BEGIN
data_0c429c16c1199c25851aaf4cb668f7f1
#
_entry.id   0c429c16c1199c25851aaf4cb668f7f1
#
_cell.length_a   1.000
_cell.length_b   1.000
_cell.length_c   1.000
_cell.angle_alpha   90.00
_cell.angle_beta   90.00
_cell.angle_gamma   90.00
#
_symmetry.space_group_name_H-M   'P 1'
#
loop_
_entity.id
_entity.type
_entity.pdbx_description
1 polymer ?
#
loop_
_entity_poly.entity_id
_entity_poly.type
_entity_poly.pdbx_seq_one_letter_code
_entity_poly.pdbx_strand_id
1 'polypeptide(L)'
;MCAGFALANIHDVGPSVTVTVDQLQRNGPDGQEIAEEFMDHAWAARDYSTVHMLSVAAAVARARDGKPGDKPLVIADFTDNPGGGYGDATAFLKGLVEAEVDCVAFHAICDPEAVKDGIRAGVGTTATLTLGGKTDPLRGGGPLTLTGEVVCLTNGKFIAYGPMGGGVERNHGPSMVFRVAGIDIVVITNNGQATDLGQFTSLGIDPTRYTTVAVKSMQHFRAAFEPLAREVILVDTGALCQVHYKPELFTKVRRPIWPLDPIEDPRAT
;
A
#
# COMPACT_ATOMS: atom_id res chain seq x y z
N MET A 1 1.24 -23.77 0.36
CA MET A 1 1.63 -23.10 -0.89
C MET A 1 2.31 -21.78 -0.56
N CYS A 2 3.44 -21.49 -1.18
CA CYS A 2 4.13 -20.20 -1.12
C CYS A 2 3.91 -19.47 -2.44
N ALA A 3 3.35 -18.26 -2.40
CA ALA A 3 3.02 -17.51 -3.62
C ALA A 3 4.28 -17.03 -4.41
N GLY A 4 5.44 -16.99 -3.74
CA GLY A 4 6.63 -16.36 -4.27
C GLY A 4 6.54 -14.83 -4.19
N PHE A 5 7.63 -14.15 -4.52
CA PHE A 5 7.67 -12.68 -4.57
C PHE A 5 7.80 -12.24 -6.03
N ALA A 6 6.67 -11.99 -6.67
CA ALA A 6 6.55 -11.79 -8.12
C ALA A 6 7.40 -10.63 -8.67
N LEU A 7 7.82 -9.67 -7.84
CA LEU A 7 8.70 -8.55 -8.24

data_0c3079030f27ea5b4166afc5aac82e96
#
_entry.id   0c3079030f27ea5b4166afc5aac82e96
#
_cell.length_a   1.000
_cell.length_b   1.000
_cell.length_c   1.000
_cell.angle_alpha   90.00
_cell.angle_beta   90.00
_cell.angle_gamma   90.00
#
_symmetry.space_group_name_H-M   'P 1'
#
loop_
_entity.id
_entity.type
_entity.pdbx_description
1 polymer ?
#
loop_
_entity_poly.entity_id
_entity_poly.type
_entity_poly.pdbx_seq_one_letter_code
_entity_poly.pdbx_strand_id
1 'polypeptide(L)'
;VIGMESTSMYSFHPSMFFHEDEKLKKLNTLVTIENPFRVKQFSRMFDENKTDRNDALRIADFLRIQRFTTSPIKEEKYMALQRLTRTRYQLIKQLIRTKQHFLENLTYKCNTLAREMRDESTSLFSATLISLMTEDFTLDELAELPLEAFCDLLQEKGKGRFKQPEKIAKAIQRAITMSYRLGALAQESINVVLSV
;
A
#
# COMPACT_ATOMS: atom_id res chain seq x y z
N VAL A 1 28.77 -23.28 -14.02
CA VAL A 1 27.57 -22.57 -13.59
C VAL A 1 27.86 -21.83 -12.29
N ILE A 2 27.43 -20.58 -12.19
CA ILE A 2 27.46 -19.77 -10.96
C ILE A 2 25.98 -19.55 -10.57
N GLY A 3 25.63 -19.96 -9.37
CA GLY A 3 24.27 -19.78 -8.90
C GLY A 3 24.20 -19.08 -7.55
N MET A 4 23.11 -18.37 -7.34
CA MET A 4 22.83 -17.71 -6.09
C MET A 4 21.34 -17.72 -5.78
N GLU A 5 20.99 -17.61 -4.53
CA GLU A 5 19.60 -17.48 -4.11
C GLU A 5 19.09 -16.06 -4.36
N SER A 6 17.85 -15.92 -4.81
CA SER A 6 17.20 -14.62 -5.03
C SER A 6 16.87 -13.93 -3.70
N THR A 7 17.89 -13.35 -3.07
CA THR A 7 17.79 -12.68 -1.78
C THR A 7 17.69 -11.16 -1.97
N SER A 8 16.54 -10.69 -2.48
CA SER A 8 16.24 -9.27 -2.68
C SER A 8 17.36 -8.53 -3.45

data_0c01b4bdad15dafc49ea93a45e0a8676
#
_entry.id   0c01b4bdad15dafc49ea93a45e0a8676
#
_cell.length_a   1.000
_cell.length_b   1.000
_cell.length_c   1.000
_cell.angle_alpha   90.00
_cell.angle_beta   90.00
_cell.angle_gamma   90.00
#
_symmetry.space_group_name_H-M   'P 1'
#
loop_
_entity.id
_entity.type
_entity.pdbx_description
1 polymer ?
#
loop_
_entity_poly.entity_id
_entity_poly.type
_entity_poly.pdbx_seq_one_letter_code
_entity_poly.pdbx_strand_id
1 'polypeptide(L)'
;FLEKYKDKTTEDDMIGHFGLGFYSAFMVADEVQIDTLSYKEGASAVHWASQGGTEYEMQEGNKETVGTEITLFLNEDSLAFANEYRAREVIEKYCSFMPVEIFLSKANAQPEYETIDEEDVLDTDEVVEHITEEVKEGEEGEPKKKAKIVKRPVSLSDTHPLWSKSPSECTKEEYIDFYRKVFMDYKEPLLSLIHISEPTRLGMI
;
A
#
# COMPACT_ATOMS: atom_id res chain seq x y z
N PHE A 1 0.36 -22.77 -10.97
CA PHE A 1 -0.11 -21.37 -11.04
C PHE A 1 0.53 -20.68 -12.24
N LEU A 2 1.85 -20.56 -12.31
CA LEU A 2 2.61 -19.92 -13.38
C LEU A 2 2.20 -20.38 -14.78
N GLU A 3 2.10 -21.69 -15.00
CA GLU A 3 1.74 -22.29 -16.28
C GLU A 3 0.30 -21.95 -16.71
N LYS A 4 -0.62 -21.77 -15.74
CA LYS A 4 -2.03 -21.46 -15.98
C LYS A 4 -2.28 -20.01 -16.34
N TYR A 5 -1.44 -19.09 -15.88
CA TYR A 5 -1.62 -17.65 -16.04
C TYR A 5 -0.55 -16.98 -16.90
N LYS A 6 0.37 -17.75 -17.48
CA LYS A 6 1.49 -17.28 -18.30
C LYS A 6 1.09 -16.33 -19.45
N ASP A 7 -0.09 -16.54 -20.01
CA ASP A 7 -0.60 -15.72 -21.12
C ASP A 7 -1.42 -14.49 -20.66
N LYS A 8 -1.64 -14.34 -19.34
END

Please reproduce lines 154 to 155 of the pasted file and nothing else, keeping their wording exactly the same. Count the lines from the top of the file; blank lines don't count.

CA ASP A 7 -0.60 -15.72 -21.12
C ASP A 7 -1.42 -14.49 -20.66